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Setting up a full Erigon Ethereum node on AWS - Part 2/4 Linux Security hardening with Ansible

Setting up a full Erigon Ethereum node on AWS - Part 2/4 Linux Security hardening with Ansible

This post is part of a multi-series write-up about setting up Erigon on AWS. Here we are focusing on securing the Linux boxes using a set of Ansible roles from DevSec - an open source project that compiles best-known guides for security like the NSA hardening guide or Deutsche Telekom Privacy and Security Assessment process.

Table of contents

  1. Terraforming AWS
  2. Linux Security hardening with Ansible (this guide)
  3. Erigon and RPC Daemon
  4. Metrics and monitoring with Prometheus and Grafana

We are going to use a Server Hardening Automation tool from dev-sec.io. This includes a few baseline Ansible roles that provide some super secure defaults we can run against our servers.

In order to use the hardening roles, we first install them via ansible-galaxy:

ansible-galaxy collection install devsec.hardening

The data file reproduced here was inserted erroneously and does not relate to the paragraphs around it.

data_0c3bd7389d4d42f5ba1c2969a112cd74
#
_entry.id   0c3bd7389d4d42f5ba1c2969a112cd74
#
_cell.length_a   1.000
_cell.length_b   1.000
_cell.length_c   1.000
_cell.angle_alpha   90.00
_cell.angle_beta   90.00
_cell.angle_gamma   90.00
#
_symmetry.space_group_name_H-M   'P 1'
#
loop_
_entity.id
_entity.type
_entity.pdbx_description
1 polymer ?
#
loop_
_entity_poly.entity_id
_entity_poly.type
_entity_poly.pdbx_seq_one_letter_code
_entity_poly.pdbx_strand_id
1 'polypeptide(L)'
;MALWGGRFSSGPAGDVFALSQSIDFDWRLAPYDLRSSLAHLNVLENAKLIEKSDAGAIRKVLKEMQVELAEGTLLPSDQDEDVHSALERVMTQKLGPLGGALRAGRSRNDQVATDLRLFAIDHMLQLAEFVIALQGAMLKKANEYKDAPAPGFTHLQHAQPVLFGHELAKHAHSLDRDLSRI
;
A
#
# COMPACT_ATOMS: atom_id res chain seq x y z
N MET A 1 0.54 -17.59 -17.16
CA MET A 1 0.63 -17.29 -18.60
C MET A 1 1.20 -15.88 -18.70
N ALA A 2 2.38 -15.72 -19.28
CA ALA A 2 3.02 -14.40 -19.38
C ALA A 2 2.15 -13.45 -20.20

Bastion Server

Here is the minimal playbook setup and folder structure I have for my bastion server.

├── bastion.yml
├── production
├── roles
│   └── users
│       └── tasks
│           └── main.yml
└── templates
    └── users
        └── raz
            └── key.pub

The production file is our manifest and contains the list of servers and IP addresses:




Next up, we create a super simple role called users

  - name: Add or update user and set password
    action: user name={{ item.name }}
                  password={{ item.password }}
    with_items: '{{ users }}'

  - name: Change user directory permissions to 750
    file: path=/home/{{ item.name }} state=directory mode=750
    with_items: '{{ users }}'

  - name: Add or update authorized key
    action: authorized_key user={{ item.0.name }} key={{ lookup('file', item.1) }}
      - '{{ users }}'
      - pub_keys

This will allow us to define our bastion.yml playbook like so:

- hosts: bastion
  become: true
    - devsec.hardening
      - name: raz
        # generated using openssl passwd -salt <salt> -1 <plaintext>
        password: '$1$salty$BnuYTcuR3sS3eurvygJ.H1'
          - templates/users/raz/key.pub
      # Enable IPv4 traffic forwarding.
      net.ipv4.ip_forward: 1
    - users
    - devsec.hardening.os_hardening

Now we can run our command to create our main user and run the os_hardening task (this will take a few minutes):

$ ansible-playbook -i production bastion.yml

If for some reason, this command doesn't work for you (maybe your SSH agent is not configured correctly) you can explicitly pass the user and private key locations:

$ ansible-playbook -i production bastion.yml -u ubuntu --private-key ~/.ssh/aws_cert.cer


Part 3 of this series is out.